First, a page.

about

The recovery of the people is tied to recovery of food, since food itself is medicine—not only for the body but also for the soul and the spiritual connection to history, ancestors, and the land.

Winona LaDuke

 

Decolonize Your Diet will walk with you as you reclaim your culture by sharing recipes, cooking techniques, and discussions of ingredients. We believe that food is medicine and we share information about the health benefits of ancestral foods, herbs, and teas. We encourage you to talk to your elders, relatives, and traditional healers in your community to learn from their wisdom and knowledge. We honor cultural knowledge by contributing what we know. We encourage you to do the same.

Getting Healthy

As US-born Latinos/as, we have much to learn from the way our ancestors ate.  Eating our ancestral foods can help us prevent and treat the diseases that result from adopting the Standard American Diet. The central tenet of our project is “La comida es medicina” [Food is medicine]. As Chicana professors, we have seen firsthand the effects of the Standard American Diet on our bodies and on the health of our family, our students, and our community. US-born Latino/a communities are facing a health crisis, most notably with diabetes but also with heart disease and many cancers. It is difficult to fight for our people and our culture if we are sick and sluggish. We believe that it is time to reclaim our cultural inheritance and wean our bodies from sugary drinks, fast food, and donuts. Cooking a pot of beans from scratch is a micro-revolutionary act that honors our ancestors and the generations to come.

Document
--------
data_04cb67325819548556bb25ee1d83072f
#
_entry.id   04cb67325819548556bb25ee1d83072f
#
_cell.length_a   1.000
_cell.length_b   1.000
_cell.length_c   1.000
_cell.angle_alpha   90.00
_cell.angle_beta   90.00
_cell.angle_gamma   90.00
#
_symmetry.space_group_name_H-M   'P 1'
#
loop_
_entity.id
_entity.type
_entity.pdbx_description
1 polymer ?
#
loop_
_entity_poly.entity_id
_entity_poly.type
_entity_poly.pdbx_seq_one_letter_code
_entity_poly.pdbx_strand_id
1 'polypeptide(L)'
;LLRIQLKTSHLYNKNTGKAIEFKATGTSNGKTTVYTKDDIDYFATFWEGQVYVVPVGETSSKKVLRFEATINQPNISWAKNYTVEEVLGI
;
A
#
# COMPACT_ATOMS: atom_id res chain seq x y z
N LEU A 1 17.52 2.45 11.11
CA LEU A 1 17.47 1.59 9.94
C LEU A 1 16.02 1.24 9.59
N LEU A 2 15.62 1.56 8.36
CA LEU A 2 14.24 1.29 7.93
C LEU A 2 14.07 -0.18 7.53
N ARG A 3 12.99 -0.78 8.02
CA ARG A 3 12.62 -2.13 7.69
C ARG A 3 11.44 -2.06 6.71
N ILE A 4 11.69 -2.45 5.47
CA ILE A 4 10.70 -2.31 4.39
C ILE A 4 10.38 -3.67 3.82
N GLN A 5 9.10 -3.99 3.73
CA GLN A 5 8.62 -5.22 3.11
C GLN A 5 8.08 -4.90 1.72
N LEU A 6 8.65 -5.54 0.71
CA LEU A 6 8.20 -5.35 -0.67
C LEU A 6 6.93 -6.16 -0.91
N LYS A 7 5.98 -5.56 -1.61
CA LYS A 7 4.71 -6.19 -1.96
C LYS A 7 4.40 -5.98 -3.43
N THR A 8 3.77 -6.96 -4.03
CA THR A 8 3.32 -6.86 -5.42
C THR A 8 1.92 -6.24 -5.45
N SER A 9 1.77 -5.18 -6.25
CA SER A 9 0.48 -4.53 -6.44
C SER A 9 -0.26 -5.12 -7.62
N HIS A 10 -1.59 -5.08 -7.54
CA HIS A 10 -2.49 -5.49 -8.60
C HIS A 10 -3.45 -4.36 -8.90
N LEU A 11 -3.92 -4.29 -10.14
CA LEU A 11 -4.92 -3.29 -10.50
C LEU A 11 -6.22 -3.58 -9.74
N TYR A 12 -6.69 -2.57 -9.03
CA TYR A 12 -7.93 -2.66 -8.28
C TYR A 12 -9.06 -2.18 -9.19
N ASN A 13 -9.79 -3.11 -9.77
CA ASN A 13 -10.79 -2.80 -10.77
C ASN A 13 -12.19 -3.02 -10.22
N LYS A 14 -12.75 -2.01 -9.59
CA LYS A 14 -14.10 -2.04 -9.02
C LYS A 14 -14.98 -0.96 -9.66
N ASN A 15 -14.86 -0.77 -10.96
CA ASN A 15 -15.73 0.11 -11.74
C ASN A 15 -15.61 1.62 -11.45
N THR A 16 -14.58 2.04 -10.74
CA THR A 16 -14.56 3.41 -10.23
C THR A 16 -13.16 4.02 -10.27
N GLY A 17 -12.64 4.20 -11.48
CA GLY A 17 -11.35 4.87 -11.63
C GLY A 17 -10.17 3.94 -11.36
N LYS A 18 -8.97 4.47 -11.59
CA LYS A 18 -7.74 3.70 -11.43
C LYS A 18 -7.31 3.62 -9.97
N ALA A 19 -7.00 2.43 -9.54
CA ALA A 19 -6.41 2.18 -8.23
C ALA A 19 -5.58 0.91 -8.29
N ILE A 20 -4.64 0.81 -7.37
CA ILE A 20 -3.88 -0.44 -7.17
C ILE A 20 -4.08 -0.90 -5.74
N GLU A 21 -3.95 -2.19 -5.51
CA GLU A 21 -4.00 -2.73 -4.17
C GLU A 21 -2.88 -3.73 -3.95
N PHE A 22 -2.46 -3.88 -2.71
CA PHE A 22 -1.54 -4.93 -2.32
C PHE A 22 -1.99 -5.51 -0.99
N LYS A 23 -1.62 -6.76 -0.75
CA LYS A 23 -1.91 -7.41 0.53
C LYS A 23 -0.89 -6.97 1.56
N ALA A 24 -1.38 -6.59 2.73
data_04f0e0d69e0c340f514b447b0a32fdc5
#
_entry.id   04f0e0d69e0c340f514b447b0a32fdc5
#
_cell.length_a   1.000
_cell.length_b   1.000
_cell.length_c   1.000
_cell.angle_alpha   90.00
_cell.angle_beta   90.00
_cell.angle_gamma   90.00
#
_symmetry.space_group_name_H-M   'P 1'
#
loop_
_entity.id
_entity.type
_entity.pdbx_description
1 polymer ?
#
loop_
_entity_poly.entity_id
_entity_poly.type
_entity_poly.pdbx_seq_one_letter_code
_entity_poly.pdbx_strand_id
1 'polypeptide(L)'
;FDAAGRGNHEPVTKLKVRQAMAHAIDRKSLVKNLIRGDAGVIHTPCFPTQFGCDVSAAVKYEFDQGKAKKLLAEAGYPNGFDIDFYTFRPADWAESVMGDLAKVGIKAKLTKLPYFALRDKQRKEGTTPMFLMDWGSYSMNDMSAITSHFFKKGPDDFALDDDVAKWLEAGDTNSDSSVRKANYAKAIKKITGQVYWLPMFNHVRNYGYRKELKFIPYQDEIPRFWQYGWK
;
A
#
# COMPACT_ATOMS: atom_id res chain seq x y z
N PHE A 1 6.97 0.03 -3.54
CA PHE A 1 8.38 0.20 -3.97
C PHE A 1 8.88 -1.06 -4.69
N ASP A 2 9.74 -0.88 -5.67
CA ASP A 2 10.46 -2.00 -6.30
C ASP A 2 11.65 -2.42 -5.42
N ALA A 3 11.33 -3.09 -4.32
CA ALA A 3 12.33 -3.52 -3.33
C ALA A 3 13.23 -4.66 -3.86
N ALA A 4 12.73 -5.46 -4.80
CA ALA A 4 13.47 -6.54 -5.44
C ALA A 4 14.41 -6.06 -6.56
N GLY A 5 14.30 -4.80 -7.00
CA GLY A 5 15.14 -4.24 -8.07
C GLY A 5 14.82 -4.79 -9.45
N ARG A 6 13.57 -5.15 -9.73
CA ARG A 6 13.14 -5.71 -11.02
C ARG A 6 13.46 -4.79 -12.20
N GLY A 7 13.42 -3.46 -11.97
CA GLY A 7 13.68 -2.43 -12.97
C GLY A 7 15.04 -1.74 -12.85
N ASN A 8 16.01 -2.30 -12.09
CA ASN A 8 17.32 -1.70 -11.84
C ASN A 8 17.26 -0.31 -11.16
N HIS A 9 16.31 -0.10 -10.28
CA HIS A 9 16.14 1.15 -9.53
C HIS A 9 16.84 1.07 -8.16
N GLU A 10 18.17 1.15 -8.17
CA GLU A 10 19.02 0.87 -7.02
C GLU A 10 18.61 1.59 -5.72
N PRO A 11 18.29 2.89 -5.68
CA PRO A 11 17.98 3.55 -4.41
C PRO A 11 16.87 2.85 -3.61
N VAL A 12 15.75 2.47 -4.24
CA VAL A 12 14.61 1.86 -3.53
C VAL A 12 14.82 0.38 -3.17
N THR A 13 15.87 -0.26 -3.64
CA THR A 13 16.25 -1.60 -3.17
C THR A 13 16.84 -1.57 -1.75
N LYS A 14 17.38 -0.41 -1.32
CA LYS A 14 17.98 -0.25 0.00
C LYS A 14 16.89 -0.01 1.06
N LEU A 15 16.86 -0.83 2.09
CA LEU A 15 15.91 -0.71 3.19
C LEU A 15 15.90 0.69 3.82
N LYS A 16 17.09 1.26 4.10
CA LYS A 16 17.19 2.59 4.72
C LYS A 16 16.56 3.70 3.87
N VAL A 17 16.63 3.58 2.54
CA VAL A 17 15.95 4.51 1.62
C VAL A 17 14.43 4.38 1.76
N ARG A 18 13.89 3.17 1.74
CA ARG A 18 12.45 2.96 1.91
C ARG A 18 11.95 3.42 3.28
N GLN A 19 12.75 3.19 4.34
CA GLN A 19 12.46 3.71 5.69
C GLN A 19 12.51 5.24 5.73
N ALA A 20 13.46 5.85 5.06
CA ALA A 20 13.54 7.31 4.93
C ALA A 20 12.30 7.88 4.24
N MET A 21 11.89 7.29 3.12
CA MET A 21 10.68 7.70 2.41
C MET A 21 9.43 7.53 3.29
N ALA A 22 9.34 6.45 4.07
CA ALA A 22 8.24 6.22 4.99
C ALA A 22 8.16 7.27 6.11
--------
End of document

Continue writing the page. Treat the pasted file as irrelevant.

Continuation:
What is decolonization?

Decolonization is the ongoing process to end oppression and servitude and to restore respect for indigenous knowledge and ways of life. Decolonization requires both spiritual healing and political resistance. To heal, we must acknowledge that Indigenous and African traditions in spirituality, music, literature, and food were never completely suppressed by the colonizers but kept alive, sometimes surreptitiously, in daily acts of resistance that include story telling, recipe sharing, and ceremony. Decolonization means reclaiming and honoring our histories, our stories, and our traditions as a way to fight for our common humanity.